Effects of Sodium Valproate, Levetiracetam and Phenytoin Therapy on Evoked Potentials in Children with Epilepsy
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To the Editor: Visual evoked potential (VEP) and brainstem auditory evoked potential (BAEP) have been used to study the effects of antiepileptic drugs (AED) on visual and auditory pathways among adults, with limited studies on children [1, 2, 3, 4]. This cross-sectional study included 36 children (aged 5–15 y) with epilepsy on AED for a duration, not less than 6 mo and 34 healthy controls. Antiepileptic drugs that were used included valproate (VPA) [14 (39%)], phenytoin (PHT) [11(31%)], and levetiracetam (LEV) (3(8%)]. Rest were on combination of VPA/ clobazam (CLB) [4 (11%)], VPA/LEV [2 (5.5%)] and VPA/LEV/CLB [2 (5.5%)]. Majority of the epilepsy was idiopathic [29 (81%)] followed by neurocysticercosis in the rest seven (19%) children.
All children underwent flash VEP and BAEP as per the standard protocol. P-100 latency on both the sides were comparable among Children with epilepsy (CWE) and controls [right side: 99.8 (20.5) vs. 104.1 (15.7); p = 0.34; left side: 98.2 (25.8) vs. 104.5 (15.1); p = 0.25]. Similarly, P-100 amplitudes were comparable except for N75P100 amplitude being higher in CWE compared to controls [right side: 11.8 (6.94) vs. 8.71 (3.55); p = 0.02; left side: 11.3 (7.08) vs. 7.33 (4.03); p = 0.04]. Peak latencies of waves I, wave III, wave V and interpeak intervals I-III and I-V of BAEP were comparable between the two groups.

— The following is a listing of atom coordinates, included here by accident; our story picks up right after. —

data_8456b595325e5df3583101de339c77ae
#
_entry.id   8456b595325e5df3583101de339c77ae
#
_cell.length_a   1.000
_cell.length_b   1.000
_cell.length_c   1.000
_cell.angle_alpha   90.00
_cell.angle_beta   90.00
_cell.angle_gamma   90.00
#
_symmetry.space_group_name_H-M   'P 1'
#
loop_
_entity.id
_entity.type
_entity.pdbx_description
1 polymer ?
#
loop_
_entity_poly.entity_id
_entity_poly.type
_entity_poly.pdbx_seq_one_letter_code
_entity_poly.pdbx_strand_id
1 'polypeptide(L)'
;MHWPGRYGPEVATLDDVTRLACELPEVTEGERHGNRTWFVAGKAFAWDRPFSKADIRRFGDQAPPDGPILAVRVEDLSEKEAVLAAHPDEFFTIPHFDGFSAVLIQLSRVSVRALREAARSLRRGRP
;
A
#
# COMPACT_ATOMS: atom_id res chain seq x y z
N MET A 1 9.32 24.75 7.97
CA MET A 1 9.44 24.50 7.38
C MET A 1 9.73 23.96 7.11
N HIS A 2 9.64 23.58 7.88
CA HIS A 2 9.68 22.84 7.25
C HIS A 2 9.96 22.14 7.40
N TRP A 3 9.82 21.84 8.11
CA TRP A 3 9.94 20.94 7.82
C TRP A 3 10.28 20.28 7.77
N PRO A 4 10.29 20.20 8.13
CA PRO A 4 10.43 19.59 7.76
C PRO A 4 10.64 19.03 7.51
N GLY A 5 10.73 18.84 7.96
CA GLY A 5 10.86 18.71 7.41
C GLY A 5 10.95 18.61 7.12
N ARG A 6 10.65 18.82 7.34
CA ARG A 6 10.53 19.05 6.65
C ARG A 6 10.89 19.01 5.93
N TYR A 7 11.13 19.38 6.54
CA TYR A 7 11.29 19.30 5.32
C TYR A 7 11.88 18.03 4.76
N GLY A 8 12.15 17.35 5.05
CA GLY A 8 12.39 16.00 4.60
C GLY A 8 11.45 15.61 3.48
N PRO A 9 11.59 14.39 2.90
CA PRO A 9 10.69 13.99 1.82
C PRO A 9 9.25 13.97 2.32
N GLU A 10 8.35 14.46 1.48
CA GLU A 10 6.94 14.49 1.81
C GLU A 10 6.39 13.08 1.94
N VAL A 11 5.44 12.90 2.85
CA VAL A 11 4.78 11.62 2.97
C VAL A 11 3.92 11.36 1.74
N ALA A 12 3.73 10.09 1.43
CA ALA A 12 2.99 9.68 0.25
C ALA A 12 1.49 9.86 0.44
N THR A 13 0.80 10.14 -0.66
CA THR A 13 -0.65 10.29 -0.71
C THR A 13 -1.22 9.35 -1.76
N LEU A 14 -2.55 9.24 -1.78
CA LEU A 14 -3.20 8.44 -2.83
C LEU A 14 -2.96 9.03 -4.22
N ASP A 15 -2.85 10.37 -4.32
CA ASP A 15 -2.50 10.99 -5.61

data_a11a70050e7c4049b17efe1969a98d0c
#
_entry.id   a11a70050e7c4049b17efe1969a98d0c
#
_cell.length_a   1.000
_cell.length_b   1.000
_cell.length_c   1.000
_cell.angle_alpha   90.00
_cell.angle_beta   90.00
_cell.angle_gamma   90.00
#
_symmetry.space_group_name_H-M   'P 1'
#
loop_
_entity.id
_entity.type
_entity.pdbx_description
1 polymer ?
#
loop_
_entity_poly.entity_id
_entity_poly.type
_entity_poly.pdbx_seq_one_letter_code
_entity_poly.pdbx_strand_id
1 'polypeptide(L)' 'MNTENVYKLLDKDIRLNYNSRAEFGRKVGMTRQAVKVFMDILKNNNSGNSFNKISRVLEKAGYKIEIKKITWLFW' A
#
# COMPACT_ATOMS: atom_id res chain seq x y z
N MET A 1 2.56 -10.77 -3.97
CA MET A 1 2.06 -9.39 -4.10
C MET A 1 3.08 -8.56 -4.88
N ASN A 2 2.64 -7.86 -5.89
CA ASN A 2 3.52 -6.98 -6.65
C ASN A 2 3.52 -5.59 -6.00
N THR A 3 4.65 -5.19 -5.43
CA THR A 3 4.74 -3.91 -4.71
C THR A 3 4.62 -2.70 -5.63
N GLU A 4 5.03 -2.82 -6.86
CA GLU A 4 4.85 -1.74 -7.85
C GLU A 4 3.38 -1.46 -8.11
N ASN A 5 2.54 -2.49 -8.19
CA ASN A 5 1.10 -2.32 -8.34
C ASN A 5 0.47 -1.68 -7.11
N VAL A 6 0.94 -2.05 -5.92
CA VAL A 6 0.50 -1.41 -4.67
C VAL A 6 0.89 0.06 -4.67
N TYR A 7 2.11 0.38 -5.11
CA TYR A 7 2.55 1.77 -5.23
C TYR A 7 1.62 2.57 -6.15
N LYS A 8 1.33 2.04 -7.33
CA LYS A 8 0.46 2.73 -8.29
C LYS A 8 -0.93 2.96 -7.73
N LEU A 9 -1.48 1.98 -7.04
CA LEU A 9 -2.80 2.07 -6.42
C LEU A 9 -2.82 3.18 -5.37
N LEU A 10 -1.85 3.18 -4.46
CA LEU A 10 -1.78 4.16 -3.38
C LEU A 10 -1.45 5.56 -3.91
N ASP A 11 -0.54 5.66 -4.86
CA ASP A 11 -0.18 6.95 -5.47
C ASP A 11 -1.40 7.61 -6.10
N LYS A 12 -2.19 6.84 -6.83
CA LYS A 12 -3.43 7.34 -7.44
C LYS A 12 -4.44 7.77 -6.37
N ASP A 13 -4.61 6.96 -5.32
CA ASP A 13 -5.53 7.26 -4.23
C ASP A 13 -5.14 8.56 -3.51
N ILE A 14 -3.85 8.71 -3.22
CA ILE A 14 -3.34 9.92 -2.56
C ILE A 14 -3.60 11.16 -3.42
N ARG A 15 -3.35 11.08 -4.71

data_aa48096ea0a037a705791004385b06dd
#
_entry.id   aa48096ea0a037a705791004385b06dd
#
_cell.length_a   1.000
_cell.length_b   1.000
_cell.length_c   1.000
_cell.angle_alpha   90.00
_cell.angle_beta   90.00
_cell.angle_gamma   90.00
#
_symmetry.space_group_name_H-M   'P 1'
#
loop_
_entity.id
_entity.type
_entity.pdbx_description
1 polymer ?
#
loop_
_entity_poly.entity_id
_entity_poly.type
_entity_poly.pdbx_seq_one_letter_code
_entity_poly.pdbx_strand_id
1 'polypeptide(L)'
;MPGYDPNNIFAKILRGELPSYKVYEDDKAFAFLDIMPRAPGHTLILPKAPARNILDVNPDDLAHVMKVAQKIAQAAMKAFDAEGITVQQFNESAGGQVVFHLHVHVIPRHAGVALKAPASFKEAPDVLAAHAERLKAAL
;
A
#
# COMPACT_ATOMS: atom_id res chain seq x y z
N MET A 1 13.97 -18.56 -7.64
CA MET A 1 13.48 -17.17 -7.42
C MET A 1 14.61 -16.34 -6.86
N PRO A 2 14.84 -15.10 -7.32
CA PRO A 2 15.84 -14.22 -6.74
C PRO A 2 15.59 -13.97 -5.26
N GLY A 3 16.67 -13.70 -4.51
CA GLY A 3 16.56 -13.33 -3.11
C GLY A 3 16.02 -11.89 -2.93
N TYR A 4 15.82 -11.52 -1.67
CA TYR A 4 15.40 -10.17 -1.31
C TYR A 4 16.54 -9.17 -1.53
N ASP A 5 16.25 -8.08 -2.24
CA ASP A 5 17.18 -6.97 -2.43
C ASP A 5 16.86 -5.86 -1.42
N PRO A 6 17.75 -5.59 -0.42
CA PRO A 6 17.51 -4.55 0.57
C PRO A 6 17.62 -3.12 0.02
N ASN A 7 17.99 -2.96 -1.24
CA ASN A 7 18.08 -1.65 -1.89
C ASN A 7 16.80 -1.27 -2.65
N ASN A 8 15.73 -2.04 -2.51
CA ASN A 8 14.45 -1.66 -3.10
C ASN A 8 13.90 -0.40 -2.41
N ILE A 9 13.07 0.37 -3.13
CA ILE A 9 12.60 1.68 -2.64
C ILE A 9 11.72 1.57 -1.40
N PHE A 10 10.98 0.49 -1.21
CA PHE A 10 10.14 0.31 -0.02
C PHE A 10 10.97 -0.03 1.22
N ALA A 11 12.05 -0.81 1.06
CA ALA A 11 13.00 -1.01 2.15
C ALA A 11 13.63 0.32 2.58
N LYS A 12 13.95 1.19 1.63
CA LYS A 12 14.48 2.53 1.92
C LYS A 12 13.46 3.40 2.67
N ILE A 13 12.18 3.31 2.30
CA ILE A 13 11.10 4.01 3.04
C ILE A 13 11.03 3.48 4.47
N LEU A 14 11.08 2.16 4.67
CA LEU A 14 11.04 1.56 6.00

AEDs decelerate central impulses and the transmission rate by increasing the effect of Gamma-aminobutyric acid (GABA) and causing sodium-channel blockade, resulting in prolonged latency of P100 as well as P300 . Adult studies have demonstrated prolonged wave III/ V absolute latency and I-III/I-V inter-peak latency (IPL) on BAEP and prolonged P-100 latencies and decreased N75P100, P100N145 amplitudes on VEP among patients on PHT, VPA and LEV [1, 2, 3, 4]. The present study revealed that most of the VEP and BAEP characteristics were comparable between children with epilepsy on VLP, LEV and PHT either alone or in combination when compared to healthy controls. This study with a limited sample size shows that the use of conventional antiepileptic drugs for a duration of at least 6 mo in children with epilepsy are safe on the visual and auditory system.
We wish to thank help of Mrs. Sunita and Mr. Wazir in coordinating performance of visual and auditory evoked potential study.
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